The Unified Distributed Architecture

What is UDA?

AllBlock’s long-term goal is to initiate the open-source development of an architecture capable of supporting fully decentralized and distributed cloud and fog computation. No central servers. No trusted parties. Computational resources are offered on the network by peers, other peers contract to use those computational resources, work is done, and money changes hands safely and seamlessly. Data can be stored securely with 100% availability and searched like an advanced database. Web services can be made fully autonomous. And in the coming world of IoT devices in every building and on every corner, a pedestrian walking by can augment her smartphone with the power of the whole network, effectively making it a mobile supercomputer.

Mobile Supercomputer

Imagine a personalized virtual PC that persists in the cloud, safely holding your documents and other data and allowing you to access them from anywhere. But unlike the traditional cloud, you won’t have to place your trust in any company or other institution; code never lies. Harness the power of the cloud and edge devices around you to play graphically intensive games or enter augmented reality with only a low-powered phone or tablet interface. You’ll have more cheap computational resources at your fingertips than you could ever use.

Autonomous Virtual Agents

Recent advances in cryptography allow for computation to be done on encrypted data without decrypting it first. The implications are astounding: ‘virtual agents’ (essentially distributed programs) will be able to run on the UDA layer completely autonomously as long as there’s enough money in the accounts associated with them. Autonomy means a virtual agent could run a consortium blockchain (always orders of magnitude simpler and faster than public blockchains) without the consortium. Autonomy means a virtual agent could be placed in charge of mission critical systems, like traffic control, free of the single largest intrusion vector: user error. Sure, current implementations of homomorphic encryption are a bit slow, but that’s never stopped you.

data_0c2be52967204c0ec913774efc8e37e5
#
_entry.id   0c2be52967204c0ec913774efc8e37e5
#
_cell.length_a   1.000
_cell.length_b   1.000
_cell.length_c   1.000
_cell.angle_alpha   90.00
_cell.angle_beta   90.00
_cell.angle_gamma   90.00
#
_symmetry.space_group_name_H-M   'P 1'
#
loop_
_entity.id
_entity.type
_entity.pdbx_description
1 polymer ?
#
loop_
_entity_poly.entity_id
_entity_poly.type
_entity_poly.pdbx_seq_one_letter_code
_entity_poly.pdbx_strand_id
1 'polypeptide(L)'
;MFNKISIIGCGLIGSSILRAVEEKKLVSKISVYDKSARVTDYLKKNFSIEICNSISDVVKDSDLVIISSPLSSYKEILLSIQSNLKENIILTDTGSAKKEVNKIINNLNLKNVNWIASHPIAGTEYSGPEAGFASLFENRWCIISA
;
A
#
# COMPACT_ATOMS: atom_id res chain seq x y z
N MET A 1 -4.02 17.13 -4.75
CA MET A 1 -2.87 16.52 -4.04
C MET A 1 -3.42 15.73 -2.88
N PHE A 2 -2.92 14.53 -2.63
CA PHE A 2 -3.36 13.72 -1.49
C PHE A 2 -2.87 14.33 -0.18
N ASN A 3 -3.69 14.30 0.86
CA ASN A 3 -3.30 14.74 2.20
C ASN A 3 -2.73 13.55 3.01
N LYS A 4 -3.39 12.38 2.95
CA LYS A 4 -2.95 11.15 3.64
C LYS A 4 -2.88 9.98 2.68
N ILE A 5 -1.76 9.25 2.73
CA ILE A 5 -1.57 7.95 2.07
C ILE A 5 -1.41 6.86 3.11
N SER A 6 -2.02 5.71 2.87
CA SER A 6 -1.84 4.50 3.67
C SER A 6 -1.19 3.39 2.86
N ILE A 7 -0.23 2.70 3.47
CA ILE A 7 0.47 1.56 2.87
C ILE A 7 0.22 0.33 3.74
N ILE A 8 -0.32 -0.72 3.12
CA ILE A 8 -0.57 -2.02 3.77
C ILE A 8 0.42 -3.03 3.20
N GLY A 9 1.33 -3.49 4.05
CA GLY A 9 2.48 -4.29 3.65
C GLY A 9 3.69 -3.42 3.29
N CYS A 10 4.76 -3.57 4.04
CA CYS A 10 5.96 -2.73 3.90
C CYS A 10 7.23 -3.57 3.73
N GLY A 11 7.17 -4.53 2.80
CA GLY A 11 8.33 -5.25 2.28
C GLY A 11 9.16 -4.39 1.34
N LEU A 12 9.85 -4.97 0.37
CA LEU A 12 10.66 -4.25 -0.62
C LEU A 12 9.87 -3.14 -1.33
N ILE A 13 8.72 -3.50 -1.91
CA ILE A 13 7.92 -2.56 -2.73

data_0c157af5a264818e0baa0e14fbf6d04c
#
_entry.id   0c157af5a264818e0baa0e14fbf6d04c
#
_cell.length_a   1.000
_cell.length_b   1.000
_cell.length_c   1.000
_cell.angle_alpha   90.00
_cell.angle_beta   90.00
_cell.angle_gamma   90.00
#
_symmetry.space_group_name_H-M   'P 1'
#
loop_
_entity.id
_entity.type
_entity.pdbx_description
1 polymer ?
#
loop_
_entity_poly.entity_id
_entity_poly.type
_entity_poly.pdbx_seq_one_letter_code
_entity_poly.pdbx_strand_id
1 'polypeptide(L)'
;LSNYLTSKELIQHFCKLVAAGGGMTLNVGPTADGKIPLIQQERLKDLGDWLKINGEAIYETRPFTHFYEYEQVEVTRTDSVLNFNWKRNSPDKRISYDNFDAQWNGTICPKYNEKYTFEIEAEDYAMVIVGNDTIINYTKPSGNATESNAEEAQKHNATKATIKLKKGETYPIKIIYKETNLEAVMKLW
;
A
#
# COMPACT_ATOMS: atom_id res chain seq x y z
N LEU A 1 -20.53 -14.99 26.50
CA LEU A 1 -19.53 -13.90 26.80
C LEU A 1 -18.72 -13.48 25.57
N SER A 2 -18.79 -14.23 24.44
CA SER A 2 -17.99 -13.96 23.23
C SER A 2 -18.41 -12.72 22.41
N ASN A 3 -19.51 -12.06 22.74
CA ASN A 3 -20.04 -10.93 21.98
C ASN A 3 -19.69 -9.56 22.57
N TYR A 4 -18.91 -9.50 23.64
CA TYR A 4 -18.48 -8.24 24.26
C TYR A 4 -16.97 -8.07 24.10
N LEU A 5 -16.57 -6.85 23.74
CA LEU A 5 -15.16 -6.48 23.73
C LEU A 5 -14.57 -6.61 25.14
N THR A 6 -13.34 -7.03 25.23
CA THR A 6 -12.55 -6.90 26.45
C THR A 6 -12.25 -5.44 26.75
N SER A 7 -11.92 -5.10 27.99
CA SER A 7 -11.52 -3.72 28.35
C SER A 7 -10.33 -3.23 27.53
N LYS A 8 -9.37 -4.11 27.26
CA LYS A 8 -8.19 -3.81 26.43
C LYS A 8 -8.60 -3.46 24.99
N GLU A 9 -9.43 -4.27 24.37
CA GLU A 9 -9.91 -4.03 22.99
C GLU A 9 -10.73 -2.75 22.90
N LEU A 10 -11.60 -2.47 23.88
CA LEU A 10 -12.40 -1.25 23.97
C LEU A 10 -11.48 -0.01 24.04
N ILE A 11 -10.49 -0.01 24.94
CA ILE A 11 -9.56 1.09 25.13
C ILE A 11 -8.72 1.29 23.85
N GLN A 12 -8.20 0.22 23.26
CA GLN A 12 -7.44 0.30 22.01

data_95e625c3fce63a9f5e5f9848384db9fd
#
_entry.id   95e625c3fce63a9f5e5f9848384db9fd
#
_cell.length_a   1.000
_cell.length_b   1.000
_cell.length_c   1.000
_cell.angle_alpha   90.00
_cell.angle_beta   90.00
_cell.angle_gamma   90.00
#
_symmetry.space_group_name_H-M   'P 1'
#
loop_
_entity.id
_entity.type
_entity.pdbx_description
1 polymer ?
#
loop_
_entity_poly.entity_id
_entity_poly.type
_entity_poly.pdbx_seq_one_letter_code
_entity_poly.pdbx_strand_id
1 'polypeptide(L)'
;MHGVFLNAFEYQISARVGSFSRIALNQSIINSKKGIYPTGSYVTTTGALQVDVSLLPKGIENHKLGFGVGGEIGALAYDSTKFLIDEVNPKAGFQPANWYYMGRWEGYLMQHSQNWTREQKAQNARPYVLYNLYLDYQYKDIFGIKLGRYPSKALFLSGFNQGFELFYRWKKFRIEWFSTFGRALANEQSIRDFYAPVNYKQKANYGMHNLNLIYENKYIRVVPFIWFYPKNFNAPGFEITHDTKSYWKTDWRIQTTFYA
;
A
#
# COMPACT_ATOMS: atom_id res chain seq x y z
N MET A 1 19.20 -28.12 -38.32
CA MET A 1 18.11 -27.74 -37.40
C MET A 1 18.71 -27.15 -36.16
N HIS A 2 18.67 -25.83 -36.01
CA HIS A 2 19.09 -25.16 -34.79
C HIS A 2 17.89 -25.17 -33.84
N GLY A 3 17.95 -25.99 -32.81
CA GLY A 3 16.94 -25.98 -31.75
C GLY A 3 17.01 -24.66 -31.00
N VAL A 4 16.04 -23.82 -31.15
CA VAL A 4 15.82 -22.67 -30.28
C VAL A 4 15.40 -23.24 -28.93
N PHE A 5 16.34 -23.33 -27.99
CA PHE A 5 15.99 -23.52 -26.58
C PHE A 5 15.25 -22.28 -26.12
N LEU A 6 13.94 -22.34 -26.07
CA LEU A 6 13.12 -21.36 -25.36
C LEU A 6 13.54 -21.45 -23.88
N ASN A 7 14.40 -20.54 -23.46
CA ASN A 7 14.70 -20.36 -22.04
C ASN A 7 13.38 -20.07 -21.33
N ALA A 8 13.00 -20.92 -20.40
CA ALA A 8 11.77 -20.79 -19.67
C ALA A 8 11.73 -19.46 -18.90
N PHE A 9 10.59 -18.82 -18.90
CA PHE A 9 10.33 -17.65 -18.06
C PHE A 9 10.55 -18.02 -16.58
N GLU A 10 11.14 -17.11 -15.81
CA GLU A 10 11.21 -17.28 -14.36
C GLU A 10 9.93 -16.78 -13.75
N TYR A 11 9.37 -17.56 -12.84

Swarm Intelligence Agents

A suitably designed virtual agent could facilitate the self-coordination of driverless cars, allowing them to share local data and collectively compute near-optimal solutions for large-scale pathing and traffic flow. Similarly, a virtual agent might one day powr the medical nanobot swarm acting as your artificial immune system, allowing them to collectively adapt to changing conditions and sustain moderate levels of attrition without loss of functionality.

What is Biome-Computing?

Computing is moving to ‘cloud’ (remote network) and ‘fog’ (edge device) architectures. In the process, it’s becoming more and more distributed, less reliant on central points of failure, and increasingly flexible, powerful, and convenient for end users. Many of the new protocols and algorithms making this possible are inspired by natural processes and behaviors —electric flow, immune systems, swarm and flock behaviors, neural activity. This suggests an evocative conceptual analogy: many physical agents, from servers to PCs to IoT edge devices, who don’t necessarily trust one another interacting through distributed, modular, often organic-like means to form an ecosystem of virtual agents that populate the fog and clouds above. Biome computing —the future.